Season 3 Of 'True Detective' Might Slightly Redeem The Series' Reputation Season Three of the HBO anthology series True Detective premieres Jan. 13. This season stars Mahershala Ali and comes after a poorly received second season and an acclaimed first season.
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Season 3 Of 'True Detective' Might Slightly Redeem The Series' Reputation

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Season 3 Of 'True Detective' Might Slightly Redeem The Series' Reputation

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TV Reviews

Season 3 Of 'True Detective' Might Slightly Redeem The Series' Reputation

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ARI SHAPIRO, HOST:

The third season of HBO's anthology crime drama "True Detective" debuts on Sunday. NPR TV critic Eric Deggans says the latest installment might not completely redeem the series' reputation, but it's a very good start.

ERIC DEGGANS, BYLINE: The strongest reason to watch HBO's latest installment of "True Detective" is Oscar-winning star Mahershala Ali. He's playing Arkansas State Police Detective Wayne Hays, a black man in the Ozarks struggling for fulfillment. It's a trippy tale from creator Nic Pizzolatto, who tells the story in three different time periods. In 1980, Hays is trying to find two kids - brother and sister - who disappeared from a poor neighborhood in the Ozarks, but he fears superiors aren't listening to him because of his race. He complains to his partner, a white man named Roland West, played by Stephen Dorff.

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MAHERSHALA ALI: (As Detective Wayne Hays) I knew they wouldn't listen to me, but you should have stopped that.

STEPHEN DORFF: (As Roland West) What am I supposed to do?

ALI: (As Detective Wayne Hays) I talk, it don't mean anything - don't matter if I'm right. You at least, you talk, it means something to them.

DEGGANS: Ten years later, the case is reopened. Hays' career is sidelined, and he's filled with bitterness, trying to decide if he'll join a task force run by his former partner who's been promoted to try closing the case.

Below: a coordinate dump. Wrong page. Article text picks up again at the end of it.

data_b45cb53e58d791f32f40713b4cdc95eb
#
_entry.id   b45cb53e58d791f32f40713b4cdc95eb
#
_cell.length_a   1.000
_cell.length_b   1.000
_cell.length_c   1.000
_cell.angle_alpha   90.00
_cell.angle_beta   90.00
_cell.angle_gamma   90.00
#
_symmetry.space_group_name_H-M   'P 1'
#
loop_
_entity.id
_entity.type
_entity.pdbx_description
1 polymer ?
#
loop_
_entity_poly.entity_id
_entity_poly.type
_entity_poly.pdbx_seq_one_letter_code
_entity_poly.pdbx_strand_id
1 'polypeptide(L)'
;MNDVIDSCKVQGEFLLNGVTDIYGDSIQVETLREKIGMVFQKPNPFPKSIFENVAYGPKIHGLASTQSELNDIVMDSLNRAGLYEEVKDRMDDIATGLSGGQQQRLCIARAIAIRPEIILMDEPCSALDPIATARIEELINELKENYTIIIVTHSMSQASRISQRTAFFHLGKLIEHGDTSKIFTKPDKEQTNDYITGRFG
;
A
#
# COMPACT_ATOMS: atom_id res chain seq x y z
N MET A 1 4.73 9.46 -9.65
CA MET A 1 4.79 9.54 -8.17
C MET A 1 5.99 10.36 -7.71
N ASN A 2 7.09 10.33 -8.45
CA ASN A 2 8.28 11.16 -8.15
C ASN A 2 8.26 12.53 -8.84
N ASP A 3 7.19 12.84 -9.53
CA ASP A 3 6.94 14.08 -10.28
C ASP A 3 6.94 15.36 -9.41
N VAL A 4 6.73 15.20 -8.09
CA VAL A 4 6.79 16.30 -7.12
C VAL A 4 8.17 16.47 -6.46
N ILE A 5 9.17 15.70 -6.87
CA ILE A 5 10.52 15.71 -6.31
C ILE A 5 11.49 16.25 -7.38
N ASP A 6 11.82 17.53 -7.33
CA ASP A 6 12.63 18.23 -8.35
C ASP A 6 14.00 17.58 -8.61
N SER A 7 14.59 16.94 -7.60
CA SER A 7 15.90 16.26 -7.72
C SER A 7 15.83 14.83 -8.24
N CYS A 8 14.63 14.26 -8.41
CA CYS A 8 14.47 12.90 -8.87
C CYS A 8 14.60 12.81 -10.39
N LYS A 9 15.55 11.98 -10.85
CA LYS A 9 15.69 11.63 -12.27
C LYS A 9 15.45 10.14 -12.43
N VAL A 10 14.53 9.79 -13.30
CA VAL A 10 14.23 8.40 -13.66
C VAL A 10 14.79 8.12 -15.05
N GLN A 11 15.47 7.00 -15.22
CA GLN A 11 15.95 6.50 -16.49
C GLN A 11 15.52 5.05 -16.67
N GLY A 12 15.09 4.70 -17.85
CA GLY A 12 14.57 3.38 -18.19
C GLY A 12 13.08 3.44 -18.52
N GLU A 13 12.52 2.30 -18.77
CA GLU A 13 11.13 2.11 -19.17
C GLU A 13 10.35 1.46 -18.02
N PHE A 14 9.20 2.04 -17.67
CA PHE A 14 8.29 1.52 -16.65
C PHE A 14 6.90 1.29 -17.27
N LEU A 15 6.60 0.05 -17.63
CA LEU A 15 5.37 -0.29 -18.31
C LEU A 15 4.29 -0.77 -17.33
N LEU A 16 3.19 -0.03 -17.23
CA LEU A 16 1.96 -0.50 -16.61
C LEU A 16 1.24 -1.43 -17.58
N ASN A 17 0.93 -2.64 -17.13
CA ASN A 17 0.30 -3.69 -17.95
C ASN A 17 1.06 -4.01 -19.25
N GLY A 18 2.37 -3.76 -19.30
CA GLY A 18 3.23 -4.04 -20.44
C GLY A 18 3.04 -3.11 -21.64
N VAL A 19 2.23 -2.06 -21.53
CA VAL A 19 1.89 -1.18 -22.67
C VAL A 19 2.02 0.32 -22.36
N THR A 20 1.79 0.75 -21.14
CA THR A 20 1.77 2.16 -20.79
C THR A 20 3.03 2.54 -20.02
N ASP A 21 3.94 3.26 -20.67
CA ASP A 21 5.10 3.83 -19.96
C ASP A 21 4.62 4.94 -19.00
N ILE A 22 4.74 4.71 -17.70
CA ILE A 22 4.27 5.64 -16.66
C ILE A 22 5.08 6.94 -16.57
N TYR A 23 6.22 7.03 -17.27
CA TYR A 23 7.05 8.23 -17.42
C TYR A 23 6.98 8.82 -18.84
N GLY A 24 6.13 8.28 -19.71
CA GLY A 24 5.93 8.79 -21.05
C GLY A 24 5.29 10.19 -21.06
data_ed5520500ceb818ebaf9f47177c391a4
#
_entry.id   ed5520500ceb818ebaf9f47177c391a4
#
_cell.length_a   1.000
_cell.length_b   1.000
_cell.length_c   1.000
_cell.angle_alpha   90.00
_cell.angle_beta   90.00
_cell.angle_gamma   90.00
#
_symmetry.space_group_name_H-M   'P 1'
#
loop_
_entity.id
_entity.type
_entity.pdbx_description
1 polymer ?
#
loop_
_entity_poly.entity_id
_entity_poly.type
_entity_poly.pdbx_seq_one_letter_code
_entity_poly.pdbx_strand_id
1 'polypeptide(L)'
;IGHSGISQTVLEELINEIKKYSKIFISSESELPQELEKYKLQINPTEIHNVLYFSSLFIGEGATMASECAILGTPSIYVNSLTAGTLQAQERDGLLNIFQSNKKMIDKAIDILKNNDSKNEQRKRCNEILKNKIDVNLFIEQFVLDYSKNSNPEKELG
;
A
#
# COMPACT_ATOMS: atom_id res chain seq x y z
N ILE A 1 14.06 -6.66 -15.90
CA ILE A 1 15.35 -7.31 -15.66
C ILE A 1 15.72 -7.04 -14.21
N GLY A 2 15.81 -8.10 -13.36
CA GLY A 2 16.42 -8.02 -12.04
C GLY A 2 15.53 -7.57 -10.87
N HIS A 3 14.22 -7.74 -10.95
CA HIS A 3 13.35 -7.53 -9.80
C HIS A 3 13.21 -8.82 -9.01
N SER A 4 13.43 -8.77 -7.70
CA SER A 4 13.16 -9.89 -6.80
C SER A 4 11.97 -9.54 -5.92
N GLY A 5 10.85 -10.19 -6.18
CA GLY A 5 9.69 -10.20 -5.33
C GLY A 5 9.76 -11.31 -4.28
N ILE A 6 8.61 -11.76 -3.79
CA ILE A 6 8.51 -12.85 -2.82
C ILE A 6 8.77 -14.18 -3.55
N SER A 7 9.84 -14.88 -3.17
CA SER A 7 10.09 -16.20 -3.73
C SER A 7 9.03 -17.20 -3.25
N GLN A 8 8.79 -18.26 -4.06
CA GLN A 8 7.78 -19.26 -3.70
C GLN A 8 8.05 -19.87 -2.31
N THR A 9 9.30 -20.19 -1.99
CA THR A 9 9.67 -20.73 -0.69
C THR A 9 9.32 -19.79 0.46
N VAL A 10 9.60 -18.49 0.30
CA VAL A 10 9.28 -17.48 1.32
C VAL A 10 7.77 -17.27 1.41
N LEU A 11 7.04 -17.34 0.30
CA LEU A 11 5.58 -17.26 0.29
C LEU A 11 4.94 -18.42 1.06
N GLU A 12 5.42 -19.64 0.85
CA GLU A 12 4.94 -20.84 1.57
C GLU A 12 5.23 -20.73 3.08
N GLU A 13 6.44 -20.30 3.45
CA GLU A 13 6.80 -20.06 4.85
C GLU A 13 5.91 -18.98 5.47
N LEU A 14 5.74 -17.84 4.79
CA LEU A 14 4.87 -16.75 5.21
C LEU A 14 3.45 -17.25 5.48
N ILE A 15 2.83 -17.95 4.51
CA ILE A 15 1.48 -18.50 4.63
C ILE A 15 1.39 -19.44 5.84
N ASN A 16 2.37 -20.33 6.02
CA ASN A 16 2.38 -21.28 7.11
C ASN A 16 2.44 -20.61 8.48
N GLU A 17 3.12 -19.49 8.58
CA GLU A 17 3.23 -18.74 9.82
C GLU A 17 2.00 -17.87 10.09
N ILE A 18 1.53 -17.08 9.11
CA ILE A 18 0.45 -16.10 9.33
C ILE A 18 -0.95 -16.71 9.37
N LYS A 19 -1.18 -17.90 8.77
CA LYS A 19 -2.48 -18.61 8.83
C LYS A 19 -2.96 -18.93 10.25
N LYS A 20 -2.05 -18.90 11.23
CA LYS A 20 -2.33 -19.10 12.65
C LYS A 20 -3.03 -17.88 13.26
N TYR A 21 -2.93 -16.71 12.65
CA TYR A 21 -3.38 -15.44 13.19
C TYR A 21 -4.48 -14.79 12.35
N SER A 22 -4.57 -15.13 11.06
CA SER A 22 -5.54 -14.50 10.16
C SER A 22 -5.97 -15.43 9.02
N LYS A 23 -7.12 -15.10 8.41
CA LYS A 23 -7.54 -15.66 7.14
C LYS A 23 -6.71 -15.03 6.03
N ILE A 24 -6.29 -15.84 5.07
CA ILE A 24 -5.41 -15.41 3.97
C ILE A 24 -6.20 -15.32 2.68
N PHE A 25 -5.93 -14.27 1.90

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ALI: (As Detective Wayne Hays) That promotion for merit or did it come with the pigmentation?

DORFF: (As Roland West) Well, I think, unlike some others, I lack the big mouth. Hell, with affirmative action, you could have been my boss by now.

DEGGANS: A quarter-century after that, a true crime TV producer interviewed Hays while reinvestigating the case, but he now suffers from dementia, having conversations with his dead wife.

(SOUNDBITE OF TV SHOW, "TRUE DETECTIVE")

ALI: (As Detective Wayne Hays) Please, God. I don't deserve this. Whatever happened, I don't deserve this.

CARMEN EJOGO: (As Amelia Reardon) No, you don't, but it's happening anyway.

ALI: (As Detective Wayne Hays) How much do I have to lose?

EJOGO: (As Amelia Reardon) Everything, same as everybody else.

DEGGANS: Ali's Wayne Hays is a taciturn man, so his more talkative partner, Dorff's Roland West, tells other cops - and the audience - why Hays is sometimes so emotionally shut down and why he's so good at tracking people.

(SOUNDBITE OF TV SHOW, "TRUE DETECTIVE")

DORFF: (As Roland West) The man was a LRRP in 'Nam. You know what that is? Long-range reconnaissance. Drop him in the jungle alone, come out two or three weeks later with scalps. He's like a pathfinder, tracks wild boar for fun.

DEGGANS: Mahershala Ali has said that producers initially wanted to cast him Dorff's role, but he insisted on the lead part. That change saved this season, giving audiences a type of anti-hero we've rarely seen on TV. There's lots of themes here, like the struggle of proud men to return home from war with a quiet prejudice of small towns. It's a bleak, sometimes too deliberate story that recalls the promise of the show's blockbuster first season in 2014 with Woody Harrelson and Matthew McConaughey.

Frankly, I thought "True Detective" was dead in 2015 after a disastrous second season starring Colin Farrell. But there's life in this show yet, so long as the story's tied to a mesmerizing performance by a master actor playing a singular character. I'm Eric Deggans.

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